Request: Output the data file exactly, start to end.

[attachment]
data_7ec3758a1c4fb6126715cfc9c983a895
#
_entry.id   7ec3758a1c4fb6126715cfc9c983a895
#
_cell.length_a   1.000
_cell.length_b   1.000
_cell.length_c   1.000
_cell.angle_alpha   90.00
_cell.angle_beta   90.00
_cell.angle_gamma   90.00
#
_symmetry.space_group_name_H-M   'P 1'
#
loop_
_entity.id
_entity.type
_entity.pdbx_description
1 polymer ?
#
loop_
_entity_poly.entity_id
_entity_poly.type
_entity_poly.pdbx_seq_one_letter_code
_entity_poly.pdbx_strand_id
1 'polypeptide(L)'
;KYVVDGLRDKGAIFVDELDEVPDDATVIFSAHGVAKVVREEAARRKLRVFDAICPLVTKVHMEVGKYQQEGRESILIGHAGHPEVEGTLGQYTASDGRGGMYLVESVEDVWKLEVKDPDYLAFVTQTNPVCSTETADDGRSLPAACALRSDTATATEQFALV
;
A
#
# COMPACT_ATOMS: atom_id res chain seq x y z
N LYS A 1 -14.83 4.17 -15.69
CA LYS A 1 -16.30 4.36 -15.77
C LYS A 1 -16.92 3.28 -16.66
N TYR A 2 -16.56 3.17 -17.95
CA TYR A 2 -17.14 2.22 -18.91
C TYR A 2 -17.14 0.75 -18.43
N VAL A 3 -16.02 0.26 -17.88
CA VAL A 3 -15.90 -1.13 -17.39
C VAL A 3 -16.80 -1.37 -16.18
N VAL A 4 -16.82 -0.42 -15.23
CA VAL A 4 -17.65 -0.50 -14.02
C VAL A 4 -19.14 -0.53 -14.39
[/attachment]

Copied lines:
data_7ec3758a1c4fb6126715cfc9c983a895
#
_entry.id   7ec3758a1c4fb6126715cfc9c983a895
#
_cell.length_a   1.000
_cell.length_b   1.000
_cell.length_c   1.000
_cell.angle_alpha   90.00
_cell.angle_beta   90.00
_cell.angle_gamma   90.00
#
_symmetry.space_group_name_H-M   'P 1'
#
loop_
_entity.id
_entity.type
_entity.pdbx_description
1 polymer ?
#
loop_
_entity_poly.entity_id
_entity_poly.type
_entity_poly.pdbx_seq_one_letter_code
_entity_poly.pdbx_strand_id
1 'polypeptide(L)'
;KYVVDGLRDKGAIFVDELDEVPDDATVIFSAHGVAKVVREEAARRKLRVFDAICPLVTKVHMEVGKYQQEGRESILIGHAGHPEVEGTLGQYTASDGRGGMYLVESVEDVWKLEVKDPDYLAFVTQTNPVCSTETADDGRSLPAACALRSDTATATEQFALV
;
A
#
# COMPACT_ATOMS: atom_id res chain seq x y z
N LYS A 1 -14.83 4.17 -15.69
CA LYS A 1 -16.30 4.36 -15.77
C LYS A 1 -16.92 3.28 -16.66
N TYR A 2 -16.56 3.17 -17.95
CA TYR A 2 -17.14 2.22 -18.91
C TYR A 2 -17.14 0.75 -18.43
N VAL A 3 -16.02 0.26 -17.88
CA VAL A 3 -15.90 -1.13 -17.39
C VAL A 3 -16.80 -1.37 -16.18
N VAL A 4 -16.82 -0.42 -15.23
CA VAL A 4 -17.65 -0.50 -14.02
C VAL A 4 -19.14 -0.53 -14.39